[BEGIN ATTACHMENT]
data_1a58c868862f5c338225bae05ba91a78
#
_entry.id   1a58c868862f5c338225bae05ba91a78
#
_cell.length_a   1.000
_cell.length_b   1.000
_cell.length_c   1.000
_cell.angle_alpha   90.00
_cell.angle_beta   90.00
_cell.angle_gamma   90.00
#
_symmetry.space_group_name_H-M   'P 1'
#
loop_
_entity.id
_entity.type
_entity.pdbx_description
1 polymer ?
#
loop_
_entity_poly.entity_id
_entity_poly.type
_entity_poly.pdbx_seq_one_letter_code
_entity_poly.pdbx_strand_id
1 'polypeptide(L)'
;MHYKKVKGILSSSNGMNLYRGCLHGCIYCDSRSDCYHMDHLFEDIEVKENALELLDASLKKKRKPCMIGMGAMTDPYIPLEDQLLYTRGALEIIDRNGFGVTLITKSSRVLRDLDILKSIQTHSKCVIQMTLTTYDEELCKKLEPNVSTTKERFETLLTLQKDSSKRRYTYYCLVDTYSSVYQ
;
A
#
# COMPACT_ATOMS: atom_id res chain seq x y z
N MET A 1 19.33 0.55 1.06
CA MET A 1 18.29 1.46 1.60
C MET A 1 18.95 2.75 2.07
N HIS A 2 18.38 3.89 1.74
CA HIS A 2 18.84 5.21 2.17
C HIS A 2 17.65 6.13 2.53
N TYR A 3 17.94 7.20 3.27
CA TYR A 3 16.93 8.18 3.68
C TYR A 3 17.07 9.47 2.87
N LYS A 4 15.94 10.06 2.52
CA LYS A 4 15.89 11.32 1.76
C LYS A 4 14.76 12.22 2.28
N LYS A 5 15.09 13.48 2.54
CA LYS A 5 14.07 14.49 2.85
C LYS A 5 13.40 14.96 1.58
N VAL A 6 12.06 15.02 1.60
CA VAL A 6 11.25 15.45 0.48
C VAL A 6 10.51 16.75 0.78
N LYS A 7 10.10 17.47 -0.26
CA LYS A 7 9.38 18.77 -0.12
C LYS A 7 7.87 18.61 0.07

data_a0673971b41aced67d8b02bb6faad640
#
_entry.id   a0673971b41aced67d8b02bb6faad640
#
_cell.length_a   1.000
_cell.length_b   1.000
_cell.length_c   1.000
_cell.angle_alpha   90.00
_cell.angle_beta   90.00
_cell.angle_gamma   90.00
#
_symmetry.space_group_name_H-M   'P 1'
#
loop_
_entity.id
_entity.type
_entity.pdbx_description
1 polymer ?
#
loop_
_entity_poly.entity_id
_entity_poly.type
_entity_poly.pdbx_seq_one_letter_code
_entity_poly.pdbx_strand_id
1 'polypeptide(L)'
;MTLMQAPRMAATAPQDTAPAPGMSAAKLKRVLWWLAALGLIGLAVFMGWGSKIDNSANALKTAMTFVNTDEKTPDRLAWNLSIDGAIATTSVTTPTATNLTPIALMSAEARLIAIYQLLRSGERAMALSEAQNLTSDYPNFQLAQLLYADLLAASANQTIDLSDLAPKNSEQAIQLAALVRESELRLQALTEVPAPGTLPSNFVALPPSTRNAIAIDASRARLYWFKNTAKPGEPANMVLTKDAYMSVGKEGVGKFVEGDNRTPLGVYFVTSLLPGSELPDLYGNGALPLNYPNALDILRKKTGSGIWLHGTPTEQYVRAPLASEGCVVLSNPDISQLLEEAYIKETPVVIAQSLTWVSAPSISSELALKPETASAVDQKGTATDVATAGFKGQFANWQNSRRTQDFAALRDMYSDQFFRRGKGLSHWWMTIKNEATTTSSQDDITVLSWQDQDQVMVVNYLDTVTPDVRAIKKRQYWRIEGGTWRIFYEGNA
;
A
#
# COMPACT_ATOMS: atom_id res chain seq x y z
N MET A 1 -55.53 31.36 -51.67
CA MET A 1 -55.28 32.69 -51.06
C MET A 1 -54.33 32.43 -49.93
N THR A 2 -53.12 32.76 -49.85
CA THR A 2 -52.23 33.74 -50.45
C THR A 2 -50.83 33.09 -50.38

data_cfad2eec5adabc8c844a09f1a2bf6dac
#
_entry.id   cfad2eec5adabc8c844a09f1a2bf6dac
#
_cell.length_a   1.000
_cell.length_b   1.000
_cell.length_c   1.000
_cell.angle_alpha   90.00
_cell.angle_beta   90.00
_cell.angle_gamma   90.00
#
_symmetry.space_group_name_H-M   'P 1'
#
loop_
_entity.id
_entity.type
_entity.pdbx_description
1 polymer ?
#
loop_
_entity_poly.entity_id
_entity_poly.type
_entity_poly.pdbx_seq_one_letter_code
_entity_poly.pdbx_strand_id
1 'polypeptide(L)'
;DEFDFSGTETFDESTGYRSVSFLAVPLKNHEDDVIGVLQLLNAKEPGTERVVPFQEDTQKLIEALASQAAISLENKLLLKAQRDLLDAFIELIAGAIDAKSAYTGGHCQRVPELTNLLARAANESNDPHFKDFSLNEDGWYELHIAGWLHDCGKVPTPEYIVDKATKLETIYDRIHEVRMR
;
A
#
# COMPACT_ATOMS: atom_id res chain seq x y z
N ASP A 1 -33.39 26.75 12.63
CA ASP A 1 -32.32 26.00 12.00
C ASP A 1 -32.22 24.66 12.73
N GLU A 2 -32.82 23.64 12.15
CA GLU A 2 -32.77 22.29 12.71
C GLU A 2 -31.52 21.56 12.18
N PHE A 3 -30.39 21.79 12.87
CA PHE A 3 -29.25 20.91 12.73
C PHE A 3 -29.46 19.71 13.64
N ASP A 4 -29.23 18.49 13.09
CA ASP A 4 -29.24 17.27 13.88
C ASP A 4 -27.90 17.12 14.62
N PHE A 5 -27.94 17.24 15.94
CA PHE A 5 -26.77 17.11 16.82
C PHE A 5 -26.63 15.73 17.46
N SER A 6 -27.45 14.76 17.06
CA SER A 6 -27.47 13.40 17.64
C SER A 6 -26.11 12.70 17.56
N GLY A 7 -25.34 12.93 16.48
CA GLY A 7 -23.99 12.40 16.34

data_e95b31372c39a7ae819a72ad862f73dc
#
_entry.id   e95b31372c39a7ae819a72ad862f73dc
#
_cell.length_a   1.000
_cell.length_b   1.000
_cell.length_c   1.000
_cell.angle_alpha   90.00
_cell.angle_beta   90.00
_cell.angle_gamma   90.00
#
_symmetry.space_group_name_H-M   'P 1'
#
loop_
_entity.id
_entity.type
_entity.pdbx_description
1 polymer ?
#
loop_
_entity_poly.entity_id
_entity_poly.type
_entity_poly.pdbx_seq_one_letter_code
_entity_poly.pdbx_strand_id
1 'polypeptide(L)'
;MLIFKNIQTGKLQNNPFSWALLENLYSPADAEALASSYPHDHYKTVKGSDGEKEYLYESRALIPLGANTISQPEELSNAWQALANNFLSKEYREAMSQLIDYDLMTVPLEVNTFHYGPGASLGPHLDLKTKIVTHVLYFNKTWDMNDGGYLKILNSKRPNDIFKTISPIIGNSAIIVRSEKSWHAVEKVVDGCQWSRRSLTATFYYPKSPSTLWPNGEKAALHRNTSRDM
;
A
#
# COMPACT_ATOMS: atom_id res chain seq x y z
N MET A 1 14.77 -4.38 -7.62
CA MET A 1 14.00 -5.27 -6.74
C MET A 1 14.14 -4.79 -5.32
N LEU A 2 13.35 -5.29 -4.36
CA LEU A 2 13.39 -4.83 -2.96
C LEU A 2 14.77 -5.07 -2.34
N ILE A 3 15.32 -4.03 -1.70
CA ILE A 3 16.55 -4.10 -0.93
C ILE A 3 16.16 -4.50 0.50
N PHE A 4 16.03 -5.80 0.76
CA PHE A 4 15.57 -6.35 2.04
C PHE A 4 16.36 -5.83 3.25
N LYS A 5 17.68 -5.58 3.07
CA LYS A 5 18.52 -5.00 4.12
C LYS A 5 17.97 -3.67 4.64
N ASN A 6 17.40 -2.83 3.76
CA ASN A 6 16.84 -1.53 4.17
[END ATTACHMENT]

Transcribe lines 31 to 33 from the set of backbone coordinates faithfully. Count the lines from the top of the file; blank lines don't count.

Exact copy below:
N MET A 1 19.33 0.55 1.06
CA MET A 1 18.29 1.46 1.60
C MET A 1 18.95 2.75 2.07